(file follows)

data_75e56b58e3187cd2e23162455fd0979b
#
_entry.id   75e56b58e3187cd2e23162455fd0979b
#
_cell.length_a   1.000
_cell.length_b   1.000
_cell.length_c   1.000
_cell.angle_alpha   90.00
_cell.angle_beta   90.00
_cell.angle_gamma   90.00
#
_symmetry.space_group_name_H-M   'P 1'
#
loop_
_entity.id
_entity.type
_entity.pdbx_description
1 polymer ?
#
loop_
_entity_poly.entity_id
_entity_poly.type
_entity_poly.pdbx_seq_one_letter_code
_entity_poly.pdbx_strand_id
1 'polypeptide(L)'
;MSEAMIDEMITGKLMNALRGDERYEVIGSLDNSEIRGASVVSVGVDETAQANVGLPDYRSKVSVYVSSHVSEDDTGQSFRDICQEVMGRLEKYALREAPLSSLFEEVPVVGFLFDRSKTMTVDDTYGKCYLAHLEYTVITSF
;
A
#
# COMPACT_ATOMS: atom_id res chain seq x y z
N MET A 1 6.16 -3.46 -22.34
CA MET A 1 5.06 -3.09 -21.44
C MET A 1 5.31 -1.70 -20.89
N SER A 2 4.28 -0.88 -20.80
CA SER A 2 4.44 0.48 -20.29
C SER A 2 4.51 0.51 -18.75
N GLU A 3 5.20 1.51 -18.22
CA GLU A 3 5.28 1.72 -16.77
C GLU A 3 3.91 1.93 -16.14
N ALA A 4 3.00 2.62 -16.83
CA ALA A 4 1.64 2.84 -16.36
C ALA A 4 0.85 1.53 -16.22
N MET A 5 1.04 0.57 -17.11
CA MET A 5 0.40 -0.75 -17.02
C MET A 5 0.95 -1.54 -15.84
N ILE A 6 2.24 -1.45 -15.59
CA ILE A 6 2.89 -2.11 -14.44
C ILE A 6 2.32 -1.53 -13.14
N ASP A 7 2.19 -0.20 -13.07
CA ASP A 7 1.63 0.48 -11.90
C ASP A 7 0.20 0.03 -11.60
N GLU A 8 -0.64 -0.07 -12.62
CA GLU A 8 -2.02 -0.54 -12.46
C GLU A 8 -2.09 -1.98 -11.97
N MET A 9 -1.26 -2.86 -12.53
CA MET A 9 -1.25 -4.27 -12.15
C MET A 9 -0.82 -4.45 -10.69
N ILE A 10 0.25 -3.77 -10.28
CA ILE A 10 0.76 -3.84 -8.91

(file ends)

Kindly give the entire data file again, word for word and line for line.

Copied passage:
data_75e56b58e3187cd2e23162455fd0979b
#
_entry.id   75e56b58e3187cd2e23162455fd0979b
#
_cell.length_a   1.000
_cell.length_b   1.000
_cell.length_c   1.000
_cell.angle_alpha   90.00
_cell.angle_beta   90.00
_cell.angle_gamma   90.00
#
_symmetry.space_group_name_H-M   'P 1'
#
loop_
_entity.id
_entity.type
_entity.pdbx_description
1 polymer ?
#
loop_
_entity_poly.entity_id
_entity_poly.type
_entity_poly.pdbx_seq_one_letter_code
_entity_poly.pdbx_strand_id
1 'polypeptide(L)'
;MSEAMIDEMITGKLMNALRGDERYEVIGSLDNSEIRGASVVSVGVDETAQANVGLPDYRSKVSVYVSSHVSEDDTGQSFRDICQEVMGRLEKYALREAPLSSLFEEVPVVGFLFDRSKTMTVDDTYGKCYLAHLEYTVITSF
;
A
#
# COMPACT_ATOMS: atom_id res chain seq x y z
N MET A 1 6.16 -3.46 -22.34
CA MET A 1 5.06 -3.09 -21.44
C MET A 1 5.31 -1.70 -20.89
N SER A 2 4.28 -0.88 -20.80
CA SER A 2 4.44 0.48 -20.29
C SER A 2 4.51 0.51 -18.75
N GLU A 3 5.20 1.51 -18.22
CA GLU A 3 5.28 1.72 -16.77
C GLU A 3 3.91 1.93 -16.14
N ALA A 4 3.00 2.62 -16.83
CA ALA A 4 1.64 2.84 -16.36
C ALA A 4 0.85 1.53 -16.22
N MET A 5 1.04 0.57 -17.11
CA MET A 5 0.40 -0.75 -17.02
C MET A 5 0.95 -1.54 -15.84
N ILE A 6 2.24 -1.45 -15.59
CA ILE A 6 2.89 -2.11 -14.44
C ILE A 6 2.32 -1.53 -13.14
N ASP A 7 2.19 -0.20 -13.07
CA ASP A 7 1.63 0.48 -11.90
C ASP A 7 0.20 0.03 -11.60
N GLU A 8 -0.64 -0.07 -12.62
CA GLU A 8 -2.02 -0.54 -12.46
C GLU A 8 -2.09 -1.98 -11.97
N MET A 9 -1.26 -2.86 -12.53
CA MET A 9 -1.25 -4.27 -12.15
C MET A 9 -0.82 -4.45 -10.69
N ILE A 10 0.25 -3.77 -10.28
CA ILE A 10 0.76 -3.84 -8.91